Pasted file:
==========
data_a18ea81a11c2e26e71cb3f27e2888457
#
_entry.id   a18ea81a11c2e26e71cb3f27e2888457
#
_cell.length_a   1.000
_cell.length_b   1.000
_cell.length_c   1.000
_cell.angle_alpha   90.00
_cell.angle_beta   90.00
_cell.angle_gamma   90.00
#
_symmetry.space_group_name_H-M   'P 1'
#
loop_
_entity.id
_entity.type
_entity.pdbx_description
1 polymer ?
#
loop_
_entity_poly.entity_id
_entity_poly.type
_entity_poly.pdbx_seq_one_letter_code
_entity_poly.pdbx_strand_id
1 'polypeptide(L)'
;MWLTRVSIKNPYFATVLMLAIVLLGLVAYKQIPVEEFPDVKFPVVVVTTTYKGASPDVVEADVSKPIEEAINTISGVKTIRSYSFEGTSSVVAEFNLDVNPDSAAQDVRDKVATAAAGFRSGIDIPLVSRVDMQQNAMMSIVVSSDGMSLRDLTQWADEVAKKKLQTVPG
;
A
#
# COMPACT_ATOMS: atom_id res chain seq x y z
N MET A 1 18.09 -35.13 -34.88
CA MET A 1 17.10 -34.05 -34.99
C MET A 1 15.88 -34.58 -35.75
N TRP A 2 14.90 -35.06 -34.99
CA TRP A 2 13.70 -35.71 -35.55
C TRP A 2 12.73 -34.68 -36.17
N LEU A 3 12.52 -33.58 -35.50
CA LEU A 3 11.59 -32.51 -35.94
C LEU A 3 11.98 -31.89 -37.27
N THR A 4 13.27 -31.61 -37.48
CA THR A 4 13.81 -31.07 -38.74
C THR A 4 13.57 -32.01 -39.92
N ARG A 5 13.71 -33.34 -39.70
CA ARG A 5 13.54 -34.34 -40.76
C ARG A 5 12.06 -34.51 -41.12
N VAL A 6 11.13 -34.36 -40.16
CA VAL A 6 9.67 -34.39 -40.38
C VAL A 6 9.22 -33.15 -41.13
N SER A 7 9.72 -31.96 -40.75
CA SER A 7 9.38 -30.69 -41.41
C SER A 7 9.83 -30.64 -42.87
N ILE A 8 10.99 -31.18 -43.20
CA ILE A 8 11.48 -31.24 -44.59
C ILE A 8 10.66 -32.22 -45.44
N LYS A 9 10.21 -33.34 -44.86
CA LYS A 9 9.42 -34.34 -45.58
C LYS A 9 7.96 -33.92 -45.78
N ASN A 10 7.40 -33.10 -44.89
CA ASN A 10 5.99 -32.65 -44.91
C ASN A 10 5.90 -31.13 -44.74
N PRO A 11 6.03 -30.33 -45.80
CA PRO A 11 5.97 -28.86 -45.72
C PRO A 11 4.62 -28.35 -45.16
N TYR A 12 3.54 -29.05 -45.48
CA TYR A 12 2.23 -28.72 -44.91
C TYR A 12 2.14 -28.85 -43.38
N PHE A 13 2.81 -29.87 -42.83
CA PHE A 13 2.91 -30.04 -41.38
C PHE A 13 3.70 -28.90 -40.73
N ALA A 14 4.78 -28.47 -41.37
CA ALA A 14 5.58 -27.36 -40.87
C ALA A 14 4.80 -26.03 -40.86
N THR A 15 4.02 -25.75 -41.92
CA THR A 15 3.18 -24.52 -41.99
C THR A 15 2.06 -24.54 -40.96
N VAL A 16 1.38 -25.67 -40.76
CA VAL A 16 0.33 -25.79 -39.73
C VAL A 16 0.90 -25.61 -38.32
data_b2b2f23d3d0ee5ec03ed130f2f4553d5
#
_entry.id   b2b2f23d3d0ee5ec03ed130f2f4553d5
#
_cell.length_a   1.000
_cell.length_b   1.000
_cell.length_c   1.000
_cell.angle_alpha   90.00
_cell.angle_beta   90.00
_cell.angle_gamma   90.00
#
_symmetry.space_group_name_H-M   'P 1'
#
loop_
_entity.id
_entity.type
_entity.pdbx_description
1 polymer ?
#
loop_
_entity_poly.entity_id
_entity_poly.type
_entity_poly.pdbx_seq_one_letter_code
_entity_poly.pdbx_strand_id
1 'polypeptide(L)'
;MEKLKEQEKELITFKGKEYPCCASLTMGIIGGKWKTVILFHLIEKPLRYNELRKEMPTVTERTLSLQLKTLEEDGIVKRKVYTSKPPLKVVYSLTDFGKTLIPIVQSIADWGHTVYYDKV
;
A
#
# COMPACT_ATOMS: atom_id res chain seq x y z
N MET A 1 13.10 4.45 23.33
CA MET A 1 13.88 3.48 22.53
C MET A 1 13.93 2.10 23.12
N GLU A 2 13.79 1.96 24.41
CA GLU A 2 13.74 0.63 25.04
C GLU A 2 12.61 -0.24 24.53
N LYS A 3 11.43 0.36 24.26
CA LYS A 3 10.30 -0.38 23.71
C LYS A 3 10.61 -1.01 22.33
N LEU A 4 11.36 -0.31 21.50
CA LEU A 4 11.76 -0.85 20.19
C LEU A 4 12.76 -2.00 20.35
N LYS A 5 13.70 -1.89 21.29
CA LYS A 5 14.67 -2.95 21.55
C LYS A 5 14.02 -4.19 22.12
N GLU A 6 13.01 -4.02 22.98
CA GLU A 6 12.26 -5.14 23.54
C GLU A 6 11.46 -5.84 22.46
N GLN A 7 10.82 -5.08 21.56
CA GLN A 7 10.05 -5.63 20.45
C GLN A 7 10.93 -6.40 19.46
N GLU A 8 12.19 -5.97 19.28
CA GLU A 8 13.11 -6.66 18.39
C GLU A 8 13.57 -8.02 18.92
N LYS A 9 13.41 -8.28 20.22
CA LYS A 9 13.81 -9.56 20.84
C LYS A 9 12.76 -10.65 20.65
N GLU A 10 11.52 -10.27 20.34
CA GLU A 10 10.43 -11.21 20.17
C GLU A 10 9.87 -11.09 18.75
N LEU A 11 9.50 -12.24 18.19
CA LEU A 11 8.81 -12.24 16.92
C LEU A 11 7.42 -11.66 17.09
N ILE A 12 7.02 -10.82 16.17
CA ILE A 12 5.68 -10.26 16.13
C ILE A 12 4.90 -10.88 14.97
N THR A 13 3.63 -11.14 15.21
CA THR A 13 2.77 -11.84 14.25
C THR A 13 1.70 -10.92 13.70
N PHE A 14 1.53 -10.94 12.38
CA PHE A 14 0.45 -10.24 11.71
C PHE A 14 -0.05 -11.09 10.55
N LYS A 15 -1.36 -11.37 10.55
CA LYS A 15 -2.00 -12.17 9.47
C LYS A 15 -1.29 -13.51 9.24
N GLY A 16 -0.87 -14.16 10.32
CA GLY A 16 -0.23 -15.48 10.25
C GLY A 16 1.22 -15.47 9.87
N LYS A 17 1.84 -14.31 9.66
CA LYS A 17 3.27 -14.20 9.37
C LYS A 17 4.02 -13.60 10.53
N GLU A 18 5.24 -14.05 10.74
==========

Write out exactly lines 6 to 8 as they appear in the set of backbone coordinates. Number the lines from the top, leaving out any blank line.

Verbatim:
_cell.length_b   1.000
_cell.length_c   1.000
_cell.angle_alpha   90.00